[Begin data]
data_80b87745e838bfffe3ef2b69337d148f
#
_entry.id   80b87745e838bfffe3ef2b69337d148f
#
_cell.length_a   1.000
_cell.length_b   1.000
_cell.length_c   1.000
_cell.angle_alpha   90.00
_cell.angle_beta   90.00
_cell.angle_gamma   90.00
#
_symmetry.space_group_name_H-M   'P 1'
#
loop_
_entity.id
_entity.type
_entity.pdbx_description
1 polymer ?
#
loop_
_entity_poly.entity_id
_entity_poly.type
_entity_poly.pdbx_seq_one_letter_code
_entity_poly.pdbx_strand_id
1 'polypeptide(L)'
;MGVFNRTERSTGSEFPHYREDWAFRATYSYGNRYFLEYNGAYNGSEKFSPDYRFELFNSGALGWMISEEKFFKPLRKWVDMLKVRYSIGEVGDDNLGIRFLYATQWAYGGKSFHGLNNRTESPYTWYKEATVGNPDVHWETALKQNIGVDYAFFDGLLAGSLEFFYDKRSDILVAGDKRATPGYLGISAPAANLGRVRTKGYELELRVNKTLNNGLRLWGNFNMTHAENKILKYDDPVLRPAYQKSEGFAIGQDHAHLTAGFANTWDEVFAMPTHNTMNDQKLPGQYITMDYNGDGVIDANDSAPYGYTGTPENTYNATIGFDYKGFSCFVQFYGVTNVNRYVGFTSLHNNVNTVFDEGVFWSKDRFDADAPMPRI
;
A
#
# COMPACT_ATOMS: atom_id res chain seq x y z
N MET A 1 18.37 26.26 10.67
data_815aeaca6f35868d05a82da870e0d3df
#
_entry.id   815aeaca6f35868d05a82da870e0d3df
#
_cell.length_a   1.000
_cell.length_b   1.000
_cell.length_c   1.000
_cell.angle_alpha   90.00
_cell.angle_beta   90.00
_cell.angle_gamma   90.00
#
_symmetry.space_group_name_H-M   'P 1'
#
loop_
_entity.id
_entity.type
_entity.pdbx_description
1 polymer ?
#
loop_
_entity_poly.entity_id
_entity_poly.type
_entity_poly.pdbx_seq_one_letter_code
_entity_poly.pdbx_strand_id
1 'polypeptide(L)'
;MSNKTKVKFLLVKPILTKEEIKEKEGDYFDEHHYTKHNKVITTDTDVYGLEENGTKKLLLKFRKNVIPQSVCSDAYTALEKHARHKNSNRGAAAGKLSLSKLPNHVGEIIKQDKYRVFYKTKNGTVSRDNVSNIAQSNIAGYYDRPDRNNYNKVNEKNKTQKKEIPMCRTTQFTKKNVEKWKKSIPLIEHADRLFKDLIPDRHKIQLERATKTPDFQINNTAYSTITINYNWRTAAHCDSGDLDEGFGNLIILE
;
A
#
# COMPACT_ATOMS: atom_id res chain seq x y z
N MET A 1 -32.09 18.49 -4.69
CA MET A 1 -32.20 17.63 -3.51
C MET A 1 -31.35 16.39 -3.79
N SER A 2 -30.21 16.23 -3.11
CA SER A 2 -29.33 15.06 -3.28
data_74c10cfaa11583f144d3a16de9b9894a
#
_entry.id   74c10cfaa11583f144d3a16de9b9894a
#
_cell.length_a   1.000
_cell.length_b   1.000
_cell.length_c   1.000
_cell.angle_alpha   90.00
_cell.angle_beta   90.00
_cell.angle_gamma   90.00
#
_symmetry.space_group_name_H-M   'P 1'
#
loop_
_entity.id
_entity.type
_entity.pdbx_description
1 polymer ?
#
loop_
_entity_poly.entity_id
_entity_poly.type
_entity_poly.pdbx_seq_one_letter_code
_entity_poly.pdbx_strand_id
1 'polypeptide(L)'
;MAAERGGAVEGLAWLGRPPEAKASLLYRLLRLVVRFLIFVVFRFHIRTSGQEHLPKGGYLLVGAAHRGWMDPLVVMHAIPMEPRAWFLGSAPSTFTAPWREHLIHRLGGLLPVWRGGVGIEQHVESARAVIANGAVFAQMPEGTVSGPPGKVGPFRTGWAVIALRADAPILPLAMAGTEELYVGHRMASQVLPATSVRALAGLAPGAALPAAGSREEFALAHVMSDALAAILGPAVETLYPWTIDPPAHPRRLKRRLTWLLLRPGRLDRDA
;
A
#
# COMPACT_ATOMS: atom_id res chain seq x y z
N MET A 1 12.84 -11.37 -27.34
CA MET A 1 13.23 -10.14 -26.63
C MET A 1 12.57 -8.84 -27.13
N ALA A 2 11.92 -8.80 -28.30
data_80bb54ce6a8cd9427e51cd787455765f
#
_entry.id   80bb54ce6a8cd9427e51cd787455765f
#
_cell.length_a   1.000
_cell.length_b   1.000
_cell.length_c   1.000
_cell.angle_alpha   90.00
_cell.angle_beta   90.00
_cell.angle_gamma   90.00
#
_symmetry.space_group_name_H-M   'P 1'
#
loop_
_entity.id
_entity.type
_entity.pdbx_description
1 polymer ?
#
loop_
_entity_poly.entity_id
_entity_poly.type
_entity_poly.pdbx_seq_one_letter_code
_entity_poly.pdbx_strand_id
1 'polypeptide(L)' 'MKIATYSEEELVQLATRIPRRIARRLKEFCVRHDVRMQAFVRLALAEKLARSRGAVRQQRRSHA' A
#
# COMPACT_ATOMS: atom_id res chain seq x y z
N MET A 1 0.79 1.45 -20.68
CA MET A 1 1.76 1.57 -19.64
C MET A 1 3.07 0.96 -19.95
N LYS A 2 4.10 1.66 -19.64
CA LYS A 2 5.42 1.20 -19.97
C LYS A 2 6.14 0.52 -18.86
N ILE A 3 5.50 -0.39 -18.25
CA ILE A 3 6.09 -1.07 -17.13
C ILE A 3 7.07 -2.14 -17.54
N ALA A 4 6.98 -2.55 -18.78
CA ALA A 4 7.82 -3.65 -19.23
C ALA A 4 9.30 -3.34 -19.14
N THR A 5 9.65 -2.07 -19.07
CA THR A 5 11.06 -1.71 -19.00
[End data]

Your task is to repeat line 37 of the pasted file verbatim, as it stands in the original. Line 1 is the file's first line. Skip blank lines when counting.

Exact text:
_cell.length_b   1.000